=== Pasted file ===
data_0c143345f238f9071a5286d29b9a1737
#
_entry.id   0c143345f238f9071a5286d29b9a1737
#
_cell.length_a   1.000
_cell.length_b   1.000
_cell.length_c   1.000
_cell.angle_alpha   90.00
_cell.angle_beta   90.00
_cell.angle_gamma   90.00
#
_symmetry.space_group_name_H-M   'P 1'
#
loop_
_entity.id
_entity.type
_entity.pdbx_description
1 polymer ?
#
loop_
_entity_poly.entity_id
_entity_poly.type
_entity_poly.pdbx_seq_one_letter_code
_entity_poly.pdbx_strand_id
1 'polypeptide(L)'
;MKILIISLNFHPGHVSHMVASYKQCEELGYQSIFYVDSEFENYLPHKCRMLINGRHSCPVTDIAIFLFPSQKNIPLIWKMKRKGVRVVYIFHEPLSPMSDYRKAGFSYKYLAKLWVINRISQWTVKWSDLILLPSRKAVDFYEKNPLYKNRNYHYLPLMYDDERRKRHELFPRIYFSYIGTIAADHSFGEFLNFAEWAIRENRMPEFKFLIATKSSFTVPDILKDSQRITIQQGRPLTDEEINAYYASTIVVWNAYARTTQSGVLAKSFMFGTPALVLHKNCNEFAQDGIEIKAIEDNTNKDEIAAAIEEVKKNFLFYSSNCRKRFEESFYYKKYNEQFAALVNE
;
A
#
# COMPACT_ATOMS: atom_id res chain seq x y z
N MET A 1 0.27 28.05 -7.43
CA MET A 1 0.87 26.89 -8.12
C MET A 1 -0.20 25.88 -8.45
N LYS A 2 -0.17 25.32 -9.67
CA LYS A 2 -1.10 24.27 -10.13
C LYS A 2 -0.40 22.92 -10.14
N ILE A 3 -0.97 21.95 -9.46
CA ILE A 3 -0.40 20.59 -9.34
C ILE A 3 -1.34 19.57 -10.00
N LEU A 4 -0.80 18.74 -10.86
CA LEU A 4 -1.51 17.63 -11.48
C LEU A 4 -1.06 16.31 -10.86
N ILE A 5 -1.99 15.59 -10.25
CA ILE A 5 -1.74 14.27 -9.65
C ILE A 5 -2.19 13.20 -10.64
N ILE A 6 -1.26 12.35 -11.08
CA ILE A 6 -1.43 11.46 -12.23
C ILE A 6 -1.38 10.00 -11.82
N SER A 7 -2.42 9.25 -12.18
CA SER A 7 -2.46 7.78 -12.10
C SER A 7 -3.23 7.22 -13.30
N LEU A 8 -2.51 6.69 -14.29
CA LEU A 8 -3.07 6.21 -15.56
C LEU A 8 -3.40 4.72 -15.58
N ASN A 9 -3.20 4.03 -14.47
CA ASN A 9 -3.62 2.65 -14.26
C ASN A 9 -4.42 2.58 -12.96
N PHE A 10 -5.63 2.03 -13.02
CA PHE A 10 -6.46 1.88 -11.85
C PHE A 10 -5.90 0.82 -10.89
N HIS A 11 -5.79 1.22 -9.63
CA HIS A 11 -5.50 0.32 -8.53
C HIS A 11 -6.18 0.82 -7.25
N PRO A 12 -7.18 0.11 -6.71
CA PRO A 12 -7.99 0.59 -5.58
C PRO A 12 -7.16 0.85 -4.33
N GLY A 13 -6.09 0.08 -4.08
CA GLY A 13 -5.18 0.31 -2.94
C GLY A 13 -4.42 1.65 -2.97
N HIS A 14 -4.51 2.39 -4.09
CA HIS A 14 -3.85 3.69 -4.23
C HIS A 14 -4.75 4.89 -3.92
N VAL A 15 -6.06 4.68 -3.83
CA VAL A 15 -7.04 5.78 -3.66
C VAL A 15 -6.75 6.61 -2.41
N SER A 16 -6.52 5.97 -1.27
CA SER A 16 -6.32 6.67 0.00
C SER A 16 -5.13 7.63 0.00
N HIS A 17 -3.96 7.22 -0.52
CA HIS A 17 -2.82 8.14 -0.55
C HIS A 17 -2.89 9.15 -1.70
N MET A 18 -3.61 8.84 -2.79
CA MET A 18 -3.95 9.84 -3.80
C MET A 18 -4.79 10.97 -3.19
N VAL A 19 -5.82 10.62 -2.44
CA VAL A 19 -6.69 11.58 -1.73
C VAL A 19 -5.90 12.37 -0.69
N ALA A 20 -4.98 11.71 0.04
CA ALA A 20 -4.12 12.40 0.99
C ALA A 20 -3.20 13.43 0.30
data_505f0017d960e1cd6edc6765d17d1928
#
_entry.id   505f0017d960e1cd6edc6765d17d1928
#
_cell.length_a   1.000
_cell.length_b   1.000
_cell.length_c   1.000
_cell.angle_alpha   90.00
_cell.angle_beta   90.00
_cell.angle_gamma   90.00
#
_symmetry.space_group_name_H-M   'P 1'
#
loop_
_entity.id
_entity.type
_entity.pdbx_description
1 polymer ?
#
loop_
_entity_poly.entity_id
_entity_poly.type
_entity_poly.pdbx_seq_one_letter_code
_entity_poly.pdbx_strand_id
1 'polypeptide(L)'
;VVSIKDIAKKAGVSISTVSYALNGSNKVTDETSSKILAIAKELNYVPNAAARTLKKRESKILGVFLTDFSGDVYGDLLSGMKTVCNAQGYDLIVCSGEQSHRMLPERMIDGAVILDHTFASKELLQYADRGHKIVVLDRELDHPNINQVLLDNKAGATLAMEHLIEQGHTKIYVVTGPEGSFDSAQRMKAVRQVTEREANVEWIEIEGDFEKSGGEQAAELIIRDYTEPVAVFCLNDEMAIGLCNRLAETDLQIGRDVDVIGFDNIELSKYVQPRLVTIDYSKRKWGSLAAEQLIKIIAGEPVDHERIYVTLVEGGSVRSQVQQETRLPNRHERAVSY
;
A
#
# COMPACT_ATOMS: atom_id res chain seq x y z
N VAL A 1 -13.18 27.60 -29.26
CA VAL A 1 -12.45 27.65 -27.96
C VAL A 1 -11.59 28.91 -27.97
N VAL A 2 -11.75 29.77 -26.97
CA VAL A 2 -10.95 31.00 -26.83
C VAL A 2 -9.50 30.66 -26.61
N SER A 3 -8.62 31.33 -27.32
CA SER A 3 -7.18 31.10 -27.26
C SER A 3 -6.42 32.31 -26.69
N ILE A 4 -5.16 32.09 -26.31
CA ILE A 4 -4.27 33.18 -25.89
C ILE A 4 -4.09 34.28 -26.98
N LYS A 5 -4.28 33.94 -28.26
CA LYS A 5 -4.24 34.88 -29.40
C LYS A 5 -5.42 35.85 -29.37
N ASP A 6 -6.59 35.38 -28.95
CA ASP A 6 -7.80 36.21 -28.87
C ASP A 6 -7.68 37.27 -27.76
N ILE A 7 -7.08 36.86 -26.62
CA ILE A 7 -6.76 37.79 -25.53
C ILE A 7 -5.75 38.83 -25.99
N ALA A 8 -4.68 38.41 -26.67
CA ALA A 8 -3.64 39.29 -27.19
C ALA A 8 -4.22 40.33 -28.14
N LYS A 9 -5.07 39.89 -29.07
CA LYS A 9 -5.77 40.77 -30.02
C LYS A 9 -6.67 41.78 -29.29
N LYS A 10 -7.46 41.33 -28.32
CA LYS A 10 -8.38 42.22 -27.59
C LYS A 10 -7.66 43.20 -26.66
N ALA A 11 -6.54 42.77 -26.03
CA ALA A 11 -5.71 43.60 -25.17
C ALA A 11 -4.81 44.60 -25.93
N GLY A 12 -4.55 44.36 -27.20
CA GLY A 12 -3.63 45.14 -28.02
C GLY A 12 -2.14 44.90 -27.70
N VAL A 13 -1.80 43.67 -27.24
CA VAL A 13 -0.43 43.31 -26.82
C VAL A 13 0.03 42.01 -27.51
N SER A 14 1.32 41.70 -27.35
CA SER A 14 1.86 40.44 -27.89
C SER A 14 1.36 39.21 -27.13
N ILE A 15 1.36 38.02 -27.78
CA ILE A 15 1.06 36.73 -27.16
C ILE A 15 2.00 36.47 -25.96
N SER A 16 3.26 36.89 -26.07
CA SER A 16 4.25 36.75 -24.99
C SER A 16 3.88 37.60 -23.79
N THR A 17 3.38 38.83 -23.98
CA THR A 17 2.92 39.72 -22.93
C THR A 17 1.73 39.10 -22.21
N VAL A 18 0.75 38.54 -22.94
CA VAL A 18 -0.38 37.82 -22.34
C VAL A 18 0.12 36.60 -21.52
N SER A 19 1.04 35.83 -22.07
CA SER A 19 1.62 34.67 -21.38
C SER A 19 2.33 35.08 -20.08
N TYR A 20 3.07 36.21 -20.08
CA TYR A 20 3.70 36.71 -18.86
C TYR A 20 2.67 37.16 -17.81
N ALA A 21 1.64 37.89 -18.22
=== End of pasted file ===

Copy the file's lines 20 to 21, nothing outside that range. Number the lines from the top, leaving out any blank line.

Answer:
loop_
_entity_poly.entity_id